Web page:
George Best was born in East Belfast in 1946, on the Protestant side of Northern Ireland’s religious divide; his father was in the Orange Order. A bright boy, George went to grammar school, but played truant because the school specialised in rugby, not soccer. Football was more important to him than education.When he was 15, Manchester United took over his life.
George Best had a tough apprenticeship in Manchester. As an errand boy on the Manchester Ship Canal, playing football as an amateur. When he made the First XI aged 17, he was a sensation. Small and slight, Best was an elusive dribbler with magic balance and touch. From 1963 to 1974 he was a superstar, part of the “holy trinity” with Bobby Charlton and Denis Law. They led United to win the European Cup in 1968. But Best’s career was to be blighted by scandals off the field.
George Best was one of the great footballers; but he was also a celebrity and the target for endless criticism. It was the 1960s. Best’s long hair, good looks, and night-club lifestyle put him always in the limelight. There were headlines about excessive nightlife and being late for training. His second wife accused him of being violent to her. He had long-term problems with alcoholism, leading to a liver transplant, and eventually died from liver failure in 2005.
George Best was an electric talent, one of the best players ever. He was also a wayward child of the Sixties, blessed or cursed with celebrity. He was sometimes called the “Fifth Beatle”. A shy young man from Belfast became notorious in nightlife. Great player though he was, many people claim Best “wasted his talent”, for Northern Ireland as well as Manchester United.
Educators could look at the life story of George Best and work with young people to consider these questions:
- How should George Best be remembered?
- What does his life tell us about the relation between football and fame?
Find out more
Find out more about George Best at the National Football museum website. You can also read the tribute written by Manchester United. You can also find out more about how he is remembered on the Belfast Telegraph. History of Football provides this one-hour interview where Best reflects on his football life. A 25-minute feature about him from 1969 is made available by the British Film Institute.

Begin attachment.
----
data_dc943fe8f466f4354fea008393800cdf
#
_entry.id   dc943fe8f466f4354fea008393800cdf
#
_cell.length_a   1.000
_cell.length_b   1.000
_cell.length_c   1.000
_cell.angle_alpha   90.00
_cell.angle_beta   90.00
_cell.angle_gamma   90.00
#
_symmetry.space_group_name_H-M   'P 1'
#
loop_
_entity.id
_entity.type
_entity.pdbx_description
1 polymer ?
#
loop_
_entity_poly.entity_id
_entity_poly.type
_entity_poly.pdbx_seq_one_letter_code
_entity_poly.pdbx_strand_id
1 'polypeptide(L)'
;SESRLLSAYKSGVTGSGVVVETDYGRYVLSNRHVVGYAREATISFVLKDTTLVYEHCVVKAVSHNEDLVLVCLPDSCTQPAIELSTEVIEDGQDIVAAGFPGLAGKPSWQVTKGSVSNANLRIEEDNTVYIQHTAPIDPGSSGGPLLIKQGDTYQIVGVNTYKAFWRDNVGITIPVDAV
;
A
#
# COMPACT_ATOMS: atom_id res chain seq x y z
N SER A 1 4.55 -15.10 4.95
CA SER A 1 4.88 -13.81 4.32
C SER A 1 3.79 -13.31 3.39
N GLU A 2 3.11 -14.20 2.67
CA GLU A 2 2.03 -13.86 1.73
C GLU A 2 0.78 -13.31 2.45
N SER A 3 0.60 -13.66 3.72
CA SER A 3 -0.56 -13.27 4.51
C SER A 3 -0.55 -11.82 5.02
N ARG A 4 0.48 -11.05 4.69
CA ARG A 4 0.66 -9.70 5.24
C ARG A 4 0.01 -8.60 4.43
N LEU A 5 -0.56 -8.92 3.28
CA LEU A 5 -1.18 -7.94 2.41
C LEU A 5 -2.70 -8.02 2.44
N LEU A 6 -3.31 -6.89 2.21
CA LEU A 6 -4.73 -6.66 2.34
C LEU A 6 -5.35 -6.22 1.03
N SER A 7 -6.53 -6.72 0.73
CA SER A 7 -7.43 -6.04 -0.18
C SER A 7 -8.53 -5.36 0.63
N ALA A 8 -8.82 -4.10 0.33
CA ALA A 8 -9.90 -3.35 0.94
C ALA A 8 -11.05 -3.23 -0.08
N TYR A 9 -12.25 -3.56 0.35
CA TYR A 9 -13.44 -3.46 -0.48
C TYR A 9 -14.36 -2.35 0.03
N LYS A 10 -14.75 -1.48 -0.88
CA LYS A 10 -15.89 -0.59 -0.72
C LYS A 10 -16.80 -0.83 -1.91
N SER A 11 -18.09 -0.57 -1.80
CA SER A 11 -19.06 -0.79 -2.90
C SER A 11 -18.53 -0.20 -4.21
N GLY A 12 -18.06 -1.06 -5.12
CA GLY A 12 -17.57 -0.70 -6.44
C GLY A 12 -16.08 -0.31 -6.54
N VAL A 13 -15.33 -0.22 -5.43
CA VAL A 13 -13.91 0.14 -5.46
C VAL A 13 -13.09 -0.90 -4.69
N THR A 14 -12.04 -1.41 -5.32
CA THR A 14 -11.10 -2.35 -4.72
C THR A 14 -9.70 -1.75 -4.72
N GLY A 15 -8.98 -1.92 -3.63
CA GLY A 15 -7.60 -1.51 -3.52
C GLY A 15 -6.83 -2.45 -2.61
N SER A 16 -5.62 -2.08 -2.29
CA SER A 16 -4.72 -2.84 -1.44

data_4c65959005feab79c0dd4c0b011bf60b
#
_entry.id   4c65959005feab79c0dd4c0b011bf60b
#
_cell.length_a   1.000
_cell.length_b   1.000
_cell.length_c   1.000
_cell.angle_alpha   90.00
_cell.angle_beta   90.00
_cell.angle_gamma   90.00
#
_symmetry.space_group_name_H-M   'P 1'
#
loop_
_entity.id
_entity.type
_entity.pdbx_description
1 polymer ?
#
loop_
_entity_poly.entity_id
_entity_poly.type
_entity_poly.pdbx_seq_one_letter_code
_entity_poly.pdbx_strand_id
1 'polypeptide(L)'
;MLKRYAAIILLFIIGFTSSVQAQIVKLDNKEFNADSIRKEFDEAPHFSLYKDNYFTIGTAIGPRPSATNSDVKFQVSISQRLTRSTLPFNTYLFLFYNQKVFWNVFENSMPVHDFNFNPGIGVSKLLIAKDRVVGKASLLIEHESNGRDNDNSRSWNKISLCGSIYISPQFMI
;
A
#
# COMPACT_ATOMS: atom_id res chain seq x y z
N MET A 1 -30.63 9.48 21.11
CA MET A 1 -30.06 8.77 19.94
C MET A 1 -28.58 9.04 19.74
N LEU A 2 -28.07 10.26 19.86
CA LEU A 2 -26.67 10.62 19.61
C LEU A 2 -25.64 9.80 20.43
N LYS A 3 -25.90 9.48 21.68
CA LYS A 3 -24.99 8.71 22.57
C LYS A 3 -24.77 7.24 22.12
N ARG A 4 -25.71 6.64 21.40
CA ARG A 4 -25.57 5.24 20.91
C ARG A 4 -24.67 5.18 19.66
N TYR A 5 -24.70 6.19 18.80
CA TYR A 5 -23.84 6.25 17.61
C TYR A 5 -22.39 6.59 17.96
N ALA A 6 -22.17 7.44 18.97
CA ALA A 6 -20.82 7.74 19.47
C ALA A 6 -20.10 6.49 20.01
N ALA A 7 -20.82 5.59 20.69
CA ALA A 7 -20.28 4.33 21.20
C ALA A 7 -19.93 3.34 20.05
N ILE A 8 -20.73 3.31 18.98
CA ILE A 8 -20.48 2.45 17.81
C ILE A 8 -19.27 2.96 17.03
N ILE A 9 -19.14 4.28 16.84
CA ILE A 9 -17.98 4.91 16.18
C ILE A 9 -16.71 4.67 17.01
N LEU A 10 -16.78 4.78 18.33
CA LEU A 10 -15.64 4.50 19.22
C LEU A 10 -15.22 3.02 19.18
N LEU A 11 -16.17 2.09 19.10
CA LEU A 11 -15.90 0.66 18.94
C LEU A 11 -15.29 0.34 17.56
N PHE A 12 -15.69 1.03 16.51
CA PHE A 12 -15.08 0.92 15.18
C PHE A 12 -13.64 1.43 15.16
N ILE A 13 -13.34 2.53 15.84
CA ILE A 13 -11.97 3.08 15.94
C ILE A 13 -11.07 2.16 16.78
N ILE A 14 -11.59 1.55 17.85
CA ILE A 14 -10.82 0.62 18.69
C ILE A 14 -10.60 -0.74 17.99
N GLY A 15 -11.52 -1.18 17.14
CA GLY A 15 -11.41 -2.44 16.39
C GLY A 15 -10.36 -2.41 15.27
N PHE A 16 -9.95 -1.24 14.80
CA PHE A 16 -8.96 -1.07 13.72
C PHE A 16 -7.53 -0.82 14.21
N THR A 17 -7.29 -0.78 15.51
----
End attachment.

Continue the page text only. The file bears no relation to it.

Graffiti of George Best in Northern Ireland, 2005 (Photo: Andy Welsh).
LIFE STORIES To discover now
Do you wanna know more?
HISTORY CAN BE EXPLORED THROUGH THE LIVES OF INDIVIDUALS
Browse our collection of stories about football history and inclusion. With the history of football being made up of millions of stories, of individuals and communities, of movements and processes, we offer stories that can inspire our cultural conversations today.
Get to know untold stories where individuals are making history with football. When faced with insurmountable challenges, individuals past and present can use football as a cultural force to foster positive change in society. We honour these individuals and tell their ‘untold’ stories in short videos.
Explore our innovative educational resources that use football’s history, heritage and legacy to engage young people. The resources include ready-made lesson plans and historical source collections for school history education as well as toolkit with activities for non-formal settings.
BBC Sport’s Football Focus visits Bundesliga side FC Union Berlin, a “rebellious” football club from East Berlin with a special set of fans, playing their first season in Germany’s top flight 30 years after the fall of the Berlin Wall.
In the wake of the 2015 migration peak, activists and volunteers across Europe have been involved in supporting refugees, sometimes with the simple act of offering space and friendship to participate in football through grassroots clubs to help newcomers integrate.
LATEST POST You may also be interested in
Through examples from football, we can encourage students to think out of the box on complex issues such as equality and inclusion, and ask thought-provoking questions.
What if your students could talk with someone who has been hurt by a football chant, asking them why and analysing the chant with them?
Teaching students about gender inequality in football and the ethics of advertisements by analyzing image sources.
FC United is a documentary about racism in Belgium and gives much needed voice to the affected.